COVID-19 Day 44: In a Pandemic, the First Casualty is Truth

“Those who cannot remember the past are condemned to repeat it.”  -Santayana

In an effort to understand COVID-19 many have looked for insights from the 1918 Spanish Flu. Worldwide, between 20 million and as many as 100 million people perished from an unusually deadly strain of influenza virus. In the century since, we have made quantum leaps in medical knowledge. One learns more from failure more than success.

An oft-cited story from the 1918 pandemic is the effectiveness of lockdowns and social distancing is the story of Philadelphia and St. Louis parades. Philadelphia held a parade during the pandemic, whilst St. Luis, canceled their parade, banned public events, and closed schools. Weeks later, 4800 people had died of the flue in Philadelphia, while less than half that number perished in St. Luis.  

But one of the least known lessons of the Spanish Flu is how news was suppressed and manipulated. The pandemic occurred during the height of World War I. Returning soldiers and war-wounded brought back the virus from Europe, where the pandemic was widespread. But due to war-news censorship, the only news was of the epidemic in neutral Spain, creating a false-perception of the origin of the virus and its name. Coincidentally, like COVID-19, the 1918 flu’s origins may trace back to China, but not the only similarity as we shall see. 

The US entering WWI was far from universally popular in normally isolationist-America. And siding with Britain and France caused some tension among German-Americans. To counter public and journalistic opposition to the war, Wilson urged Congress to pass the Sedition Act.

The Sedition Act made it illegal to “utter, print, write or publish any disloyal, profane, scurrilous, or abusive language about the form of government of the United State…or to urge, incite, or advocate any curtailment of production in this country of anything or things…necessary or essential to the prosecution of the war.” Violators could be imprisoned for up to 20 years! This law would be considered a sweeping violation of the 1st amendment today, and was repealed by Congress after the end of the war, in 1920. But during the 1918 pandemic this wartime law would have dire and unintended consequences.

In an attempt to mobilize public opinion behind the war effort, President Wilson created the Committee on Public Information (CPI), the US government’s first official propaganda agency. One advisor to the CPI wrote, “Truth and falsehood are arbitrary terms…The force of an idea lies in its inspirational value. It matters very little if it is true or false.” 

The CPI suppressed any negative news they deemed detrimental to public morale or the morale of troops in Europe. Journalists or individuals raising alarm about a mysterious new epidemic sweeping the cities were threatened with prosecution through the Sedition Act. As fears of Spanish Flu rose along with its death toll, the CPI encouraged public health officials to lie.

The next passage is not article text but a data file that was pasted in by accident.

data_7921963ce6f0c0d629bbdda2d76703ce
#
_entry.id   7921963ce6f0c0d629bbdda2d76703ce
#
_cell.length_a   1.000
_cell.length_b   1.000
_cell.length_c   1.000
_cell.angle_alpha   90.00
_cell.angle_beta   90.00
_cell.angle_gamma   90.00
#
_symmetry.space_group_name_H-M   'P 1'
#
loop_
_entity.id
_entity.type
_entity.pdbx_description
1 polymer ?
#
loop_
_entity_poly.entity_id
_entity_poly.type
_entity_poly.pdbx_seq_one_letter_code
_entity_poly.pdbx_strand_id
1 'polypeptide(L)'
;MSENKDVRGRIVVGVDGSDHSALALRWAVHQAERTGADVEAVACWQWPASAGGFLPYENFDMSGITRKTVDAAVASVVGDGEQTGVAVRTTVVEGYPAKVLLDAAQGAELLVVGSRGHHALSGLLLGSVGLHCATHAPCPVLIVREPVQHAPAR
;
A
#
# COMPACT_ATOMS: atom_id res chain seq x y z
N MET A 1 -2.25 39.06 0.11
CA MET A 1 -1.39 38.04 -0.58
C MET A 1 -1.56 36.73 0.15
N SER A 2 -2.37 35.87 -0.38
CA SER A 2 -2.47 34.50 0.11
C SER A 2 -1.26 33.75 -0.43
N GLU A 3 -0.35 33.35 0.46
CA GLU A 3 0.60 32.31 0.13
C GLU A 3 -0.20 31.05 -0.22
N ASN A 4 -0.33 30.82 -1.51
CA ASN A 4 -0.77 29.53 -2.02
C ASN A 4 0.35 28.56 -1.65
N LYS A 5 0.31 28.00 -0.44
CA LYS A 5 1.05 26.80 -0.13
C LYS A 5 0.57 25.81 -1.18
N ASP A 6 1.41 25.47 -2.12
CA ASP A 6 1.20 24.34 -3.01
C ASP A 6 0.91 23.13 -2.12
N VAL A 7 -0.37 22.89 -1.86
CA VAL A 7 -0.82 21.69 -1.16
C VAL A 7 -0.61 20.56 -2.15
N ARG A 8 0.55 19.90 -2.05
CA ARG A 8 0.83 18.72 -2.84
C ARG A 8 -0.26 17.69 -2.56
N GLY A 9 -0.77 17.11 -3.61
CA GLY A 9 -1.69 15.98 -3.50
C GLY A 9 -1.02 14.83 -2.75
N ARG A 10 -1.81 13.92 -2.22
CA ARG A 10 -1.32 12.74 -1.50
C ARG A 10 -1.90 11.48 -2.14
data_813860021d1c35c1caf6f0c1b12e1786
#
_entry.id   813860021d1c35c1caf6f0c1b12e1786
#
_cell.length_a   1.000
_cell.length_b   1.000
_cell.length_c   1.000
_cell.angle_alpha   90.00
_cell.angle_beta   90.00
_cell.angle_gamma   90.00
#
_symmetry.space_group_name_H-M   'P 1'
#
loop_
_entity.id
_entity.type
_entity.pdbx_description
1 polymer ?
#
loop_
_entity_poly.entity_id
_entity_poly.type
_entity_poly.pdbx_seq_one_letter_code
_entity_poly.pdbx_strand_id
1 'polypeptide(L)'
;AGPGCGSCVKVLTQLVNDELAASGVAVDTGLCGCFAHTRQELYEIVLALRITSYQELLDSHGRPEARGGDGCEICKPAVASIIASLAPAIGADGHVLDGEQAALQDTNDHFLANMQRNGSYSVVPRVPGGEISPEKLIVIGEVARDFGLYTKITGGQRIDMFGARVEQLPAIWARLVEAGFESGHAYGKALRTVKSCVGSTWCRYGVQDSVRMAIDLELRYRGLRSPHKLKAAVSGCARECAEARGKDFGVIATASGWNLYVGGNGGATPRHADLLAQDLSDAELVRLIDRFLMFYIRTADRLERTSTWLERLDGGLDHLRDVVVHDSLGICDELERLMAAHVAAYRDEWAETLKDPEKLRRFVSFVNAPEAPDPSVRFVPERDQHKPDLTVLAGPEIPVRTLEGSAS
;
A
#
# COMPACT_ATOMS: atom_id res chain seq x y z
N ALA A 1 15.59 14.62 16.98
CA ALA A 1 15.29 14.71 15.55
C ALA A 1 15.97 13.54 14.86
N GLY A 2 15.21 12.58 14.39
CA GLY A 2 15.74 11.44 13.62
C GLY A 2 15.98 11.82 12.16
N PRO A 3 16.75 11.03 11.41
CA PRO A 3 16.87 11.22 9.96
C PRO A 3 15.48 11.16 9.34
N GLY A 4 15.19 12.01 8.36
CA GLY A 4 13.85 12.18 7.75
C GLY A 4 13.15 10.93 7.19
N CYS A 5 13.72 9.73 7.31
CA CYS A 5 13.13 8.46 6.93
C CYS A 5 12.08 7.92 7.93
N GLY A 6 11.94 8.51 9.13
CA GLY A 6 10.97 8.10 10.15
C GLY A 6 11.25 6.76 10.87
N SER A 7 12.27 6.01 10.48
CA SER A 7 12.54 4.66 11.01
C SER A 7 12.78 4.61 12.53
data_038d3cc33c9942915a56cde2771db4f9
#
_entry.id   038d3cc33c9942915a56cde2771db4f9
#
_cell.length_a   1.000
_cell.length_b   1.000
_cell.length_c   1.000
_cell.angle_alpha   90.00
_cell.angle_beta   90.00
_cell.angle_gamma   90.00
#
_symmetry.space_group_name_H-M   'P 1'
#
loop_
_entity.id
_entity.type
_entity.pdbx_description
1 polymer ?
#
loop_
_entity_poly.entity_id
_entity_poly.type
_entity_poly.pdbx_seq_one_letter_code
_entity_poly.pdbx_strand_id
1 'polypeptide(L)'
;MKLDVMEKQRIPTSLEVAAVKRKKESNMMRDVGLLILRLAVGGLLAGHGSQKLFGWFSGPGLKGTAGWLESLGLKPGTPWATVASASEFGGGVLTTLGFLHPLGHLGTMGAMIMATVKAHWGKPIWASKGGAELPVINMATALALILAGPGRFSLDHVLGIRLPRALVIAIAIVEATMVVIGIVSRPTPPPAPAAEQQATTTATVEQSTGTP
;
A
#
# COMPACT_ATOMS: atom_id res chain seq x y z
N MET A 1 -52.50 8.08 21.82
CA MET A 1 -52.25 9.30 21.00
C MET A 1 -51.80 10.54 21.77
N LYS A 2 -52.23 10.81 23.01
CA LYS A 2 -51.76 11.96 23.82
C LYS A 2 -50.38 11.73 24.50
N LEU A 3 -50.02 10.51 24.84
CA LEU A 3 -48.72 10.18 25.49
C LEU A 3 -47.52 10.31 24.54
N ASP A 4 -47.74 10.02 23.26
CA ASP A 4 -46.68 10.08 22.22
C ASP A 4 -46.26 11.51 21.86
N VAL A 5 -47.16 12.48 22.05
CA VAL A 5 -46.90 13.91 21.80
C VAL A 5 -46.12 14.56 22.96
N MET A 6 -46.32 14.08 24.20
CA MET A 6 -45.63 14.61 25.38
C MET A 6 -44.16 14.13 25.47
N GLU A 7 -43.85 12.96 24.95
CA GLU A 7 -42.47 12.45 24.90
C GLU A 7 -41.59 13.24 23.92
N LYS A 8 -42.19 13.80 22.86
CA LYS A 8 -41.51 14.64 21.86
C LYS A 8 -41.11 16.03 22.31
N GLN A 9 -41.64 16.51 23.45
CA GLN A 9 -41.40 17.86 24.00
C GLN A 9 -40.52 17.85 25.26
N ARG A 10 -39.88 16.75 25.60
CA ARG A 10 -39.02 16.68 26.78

The U.S. Surgeon General Rupert Blue said, “There is no cause for alarm if precautions are observed.”

New York City’s public health director declared, “other bronchial diseases and not the so-called Spanish influenza…[caused] the illness of the majority of persons who were reported ill with influenza.”

The Los Angeles public health chief said, “If ordinary precautions are observed there is no cause for alarm.”

Contrast this to today’s COVID-19 headlines:

New York City Mayor De Blasio tweeted, “Since I’m encouraging New Yorkers to go on with your lives + get out on the town despite Coronavirus…”

President Trump tweeted on February 24, 2020, “The Coronavirus is very much under control in the USA…”

Congresswoman Nancy Pelosi said in San Francisco, “…everything is fine here,.. Come because precautions have been taken. The city is on top of the situation.”

The World Health Organization tweeted on January 14, 2020, “Preliminary investigations conducted by the Chinese authorities have found no clear evidence of human-to-human transmission of the novel coronavirus (2019-nCoV) identified in Wuhan, China

Those quotes are over 100 years apart, share a surprisingly similar tone and misinformation. Whether misguided by good intentions or motivated by ass-covering, whatever the reason, its results were similarly catastrophic. The public didn’t take the danger seriously and failed to prepare. Leaders lied and people died.

In the midst of our pandemic, now is not the time for recrimination. Blaming China or our leaders won’t keep people from getting infected, ease suffering, or prevent death. Our energies are better focused on finding treatments and practical strategies.

As our leaders propose new locked-down ordinances for ‘public safety,’ or plans to return the population back to work, I hope these revelations from a hundred years ago continue to serve as a warning. If we are doomed to repeat history then I hope we are blessed to repeat their successes as well.


In an article for Smithsonian Magazine containing excerpts from his book The Great Influenza: The Story of the Deadliest Pandemic in History,

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